Say goodbye to Dominick’s grocery stores.
Safeway Inc., which operates 72 Dominick’s stores in the Chicago area including the ones in Naperville, will be exiting the market by early 2014, the company announced Thursday.
“We expect to use the cash tax benefit and any other cash proceeds from the disposal of Dominick’s properties to buy back stock and to invest in growth opportunities,” Safeway said in a news release.
Dominick’s employs 6,600 in its 72 stores throughout the Chicago area, with the “vast majority” unionized workers, said Safeway spokesman Brian Dowling.
A memo sent to employees Thursday said a “small group” of Dominick’s stores have been sold and that Safeway is working to identify buyers for the remainder of the operation.
Later on Thursday, Safeway announced it had sold four of its Dominick’s stores to New Albertsons, Inc., which operates Jewel-Osco grocery stores.
The four stores are two Chicago stores at 1340 S. Canal Street and 2550 N. Clybourn Avenue, one in Homer Glen, and another in Glenview. Other stores are expected to be snapped up by Dominick’s competitors.
For a short time, the four stores will operate under the Dominick’s banner until Jewel-Osco can convert them to Jewel-Osco stores, according to Safeway.
“The company anticipates having plans in place for the remainder of the stores by the early 2014,” Safeway said in a statement. “Over the years we have worked hard to strengthen Dominick’s position in the Chicago market. While we have made some progress, it has not been enough to justify further investment.”
Rumors have been rampant for years that Safeway sought to sell the Dominick’s chain, with the rumbles growing louder after Safeway’s three-year-long battle with Dominick’s unions over a contract.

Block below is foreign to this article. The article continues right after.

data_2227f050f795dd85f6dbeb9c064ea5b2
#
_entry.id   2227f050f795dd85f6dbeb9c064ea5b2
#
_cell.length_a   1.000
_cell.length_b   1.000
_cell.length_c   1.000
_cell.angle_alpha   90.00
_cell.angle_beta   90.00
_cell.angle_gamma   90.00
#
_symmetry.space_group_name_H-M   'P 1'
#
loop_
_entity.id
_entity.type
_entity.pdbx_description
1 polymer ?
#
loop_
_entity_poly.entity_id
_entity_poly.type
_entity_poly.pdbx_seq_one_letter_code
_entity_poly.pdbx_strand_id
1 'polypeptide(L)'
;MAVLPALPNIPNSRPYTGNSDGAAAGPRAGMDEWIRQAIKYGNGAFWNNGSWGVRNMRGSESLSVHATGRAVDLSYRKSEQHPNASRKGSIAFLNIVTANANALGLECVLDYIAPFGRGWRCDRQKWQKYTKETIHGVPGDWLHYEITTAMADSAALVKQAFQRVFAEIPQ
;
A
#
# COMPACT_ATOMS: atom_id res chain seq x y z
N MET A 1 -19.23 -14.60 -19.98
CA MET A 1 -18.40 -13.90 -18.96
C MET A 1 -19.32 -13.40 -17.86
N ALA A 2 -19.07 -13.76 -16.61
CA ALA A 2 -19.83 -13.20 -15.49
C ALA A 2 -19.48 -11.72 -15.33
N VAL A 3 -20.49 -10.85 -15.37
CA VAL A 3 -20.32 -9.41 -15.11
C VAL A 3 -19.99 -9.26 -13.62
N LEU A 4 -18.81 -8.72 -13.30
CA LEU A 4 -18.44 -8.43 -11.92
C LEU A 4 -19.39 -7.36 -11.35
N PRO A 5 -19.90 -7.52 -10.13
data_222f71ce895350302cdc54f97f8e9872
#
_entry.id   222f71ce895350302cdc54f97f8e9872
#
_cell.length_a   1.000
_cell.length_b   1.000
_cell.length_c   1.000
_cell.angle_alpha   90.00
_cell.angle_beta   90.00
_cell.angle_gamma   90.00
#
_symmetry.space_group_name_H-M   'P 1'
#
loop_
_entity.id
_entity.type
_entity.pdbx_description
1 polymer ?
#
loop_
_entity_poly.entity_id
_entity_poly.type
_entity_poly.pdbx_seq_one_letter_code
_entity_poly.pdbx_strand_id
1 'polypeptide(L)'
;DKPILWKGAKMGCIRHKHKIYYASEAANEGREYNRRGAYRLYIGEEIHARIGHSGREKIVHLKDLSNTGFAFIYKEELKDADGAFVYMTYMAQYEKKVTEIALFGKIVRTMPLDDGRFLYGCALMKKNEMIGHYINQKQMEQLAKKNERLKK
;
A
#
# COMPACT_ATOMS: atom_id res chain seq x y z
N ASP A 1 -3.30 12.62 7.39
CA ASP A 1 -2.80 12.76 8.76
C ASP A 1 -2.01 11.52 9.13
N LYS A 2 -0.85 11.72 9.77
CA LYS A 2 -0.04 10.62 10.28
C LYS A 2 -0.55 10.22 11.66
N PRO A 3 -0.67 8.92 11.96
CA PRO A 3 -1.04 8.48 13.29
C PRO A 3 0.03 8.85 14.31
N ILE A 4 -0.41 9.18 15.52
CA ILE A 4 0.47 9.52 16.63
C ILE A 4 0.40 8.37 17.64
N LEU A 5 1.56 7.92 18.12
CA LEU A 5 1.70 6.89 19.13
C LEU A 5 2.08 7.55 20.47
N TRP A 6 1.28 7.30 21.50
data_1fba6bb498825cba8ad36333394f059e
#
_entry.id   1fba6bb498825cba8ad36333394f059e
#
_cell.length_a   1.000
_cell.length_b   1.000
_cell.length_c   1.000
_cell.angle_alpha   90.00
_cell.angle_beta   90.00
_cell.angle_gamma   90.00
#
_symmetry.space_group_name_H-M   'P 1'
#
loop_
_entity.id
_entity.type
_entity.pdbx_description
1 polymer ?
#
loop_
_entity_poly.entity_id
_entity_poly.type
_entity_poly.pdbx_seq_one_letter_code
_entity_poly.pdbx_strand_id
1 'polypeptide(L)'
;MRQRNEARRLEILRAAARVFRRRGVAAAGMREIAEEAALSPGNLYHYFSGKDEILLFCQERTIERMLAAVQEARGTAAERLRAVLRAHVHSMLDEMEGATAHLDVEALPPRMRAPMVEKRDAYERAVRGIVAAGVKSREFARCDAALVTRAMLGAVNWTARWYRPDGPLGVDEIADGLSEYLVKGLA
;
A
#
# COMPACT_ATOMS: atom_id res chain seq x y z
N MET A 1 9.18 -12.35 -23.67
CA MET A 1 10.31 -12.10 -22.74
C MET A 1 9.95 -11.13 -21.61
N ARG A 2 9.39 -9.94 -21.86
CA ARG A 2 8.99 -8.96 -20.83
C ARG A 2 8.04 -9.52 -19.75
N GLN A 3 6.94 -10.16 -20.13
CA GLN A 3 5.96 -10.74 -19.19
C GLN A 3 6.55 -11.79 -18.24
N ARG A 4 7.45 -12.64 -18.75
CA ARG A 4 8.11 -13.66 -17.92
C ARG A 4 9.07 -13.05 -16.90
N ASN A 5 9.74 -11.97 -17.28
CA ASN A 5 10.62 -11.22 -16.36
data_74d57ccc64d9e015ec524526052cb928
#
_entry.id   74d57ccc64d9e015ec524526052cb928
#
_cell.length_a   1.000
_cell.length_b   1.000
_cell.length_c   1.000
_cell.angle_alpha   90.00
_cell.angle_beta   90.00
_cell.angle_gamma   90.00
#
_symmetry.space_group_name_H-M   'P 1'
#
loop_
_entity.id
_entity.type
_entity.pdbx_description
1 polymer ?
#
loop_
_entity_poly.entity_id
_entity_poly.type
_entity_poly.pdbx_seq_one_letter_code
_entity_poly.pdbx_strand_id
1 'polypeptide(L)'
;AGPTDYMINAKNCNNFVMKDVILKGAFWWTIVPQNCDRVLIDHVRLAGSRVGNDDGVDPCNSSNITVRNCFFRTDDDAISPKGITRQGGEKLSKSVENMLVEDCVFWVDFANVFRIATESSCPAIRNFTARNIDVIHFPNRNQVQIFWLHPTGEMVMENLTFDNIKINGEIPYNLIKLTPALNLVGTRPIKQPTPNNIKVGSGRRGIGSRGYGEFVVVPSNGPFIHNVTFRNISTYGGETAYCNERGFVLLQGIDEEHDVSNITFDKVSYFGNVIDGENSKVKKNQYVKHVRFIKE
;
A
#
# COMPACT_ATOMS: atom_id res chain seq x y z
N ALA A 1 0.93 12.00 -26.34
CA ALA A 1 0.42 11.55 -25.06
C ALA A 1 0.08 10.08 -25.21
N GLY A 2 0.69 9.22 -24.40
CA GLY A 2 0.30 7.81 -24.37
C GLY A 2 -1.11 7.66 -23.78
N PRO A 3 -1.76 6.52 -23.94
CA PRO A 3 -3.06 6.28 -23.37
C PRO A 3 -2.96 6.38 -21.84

Dominick’s workers approved new contracts in November 2005 that ended the three-year contract battle in which workers threatened to strike and Safeway agreed to sell the chain and then reversed that decision.
Safeway closed 26 Chicago-area Dominick’s stores from 2004 to 2007 to jettison the stores with slow sales.
One year later, in 2006, Safeway started a major renovation campaign to turn the remaining Dominick’s into “lifestyle” stores more akin to Whole Foods.
Dominick’s also stepped up marketing gift cards for retailers as diverse as Nordstrom, Bass Pro Shops and rival grocery stores.
The gift-card program, which is now partly owned by Safeway and partly publicly traded, has proven lucrative, and epitomized parent company Safeway’s efforts to create new, quick-moving and technologically savvy subsidiaries to boost revenues. The strategy dramatized how former Safeway CEO Steve Burd, who retired in May, sought to reinvent the traditional grocery store company by incubating fast-growing subsidiaries with no unionized labor and with a national presence.
Dominick’s incurred losses before income taxes of $13.7 million in the third quarter of 2013 and $35.2 million in the first 36 weeks of 2013.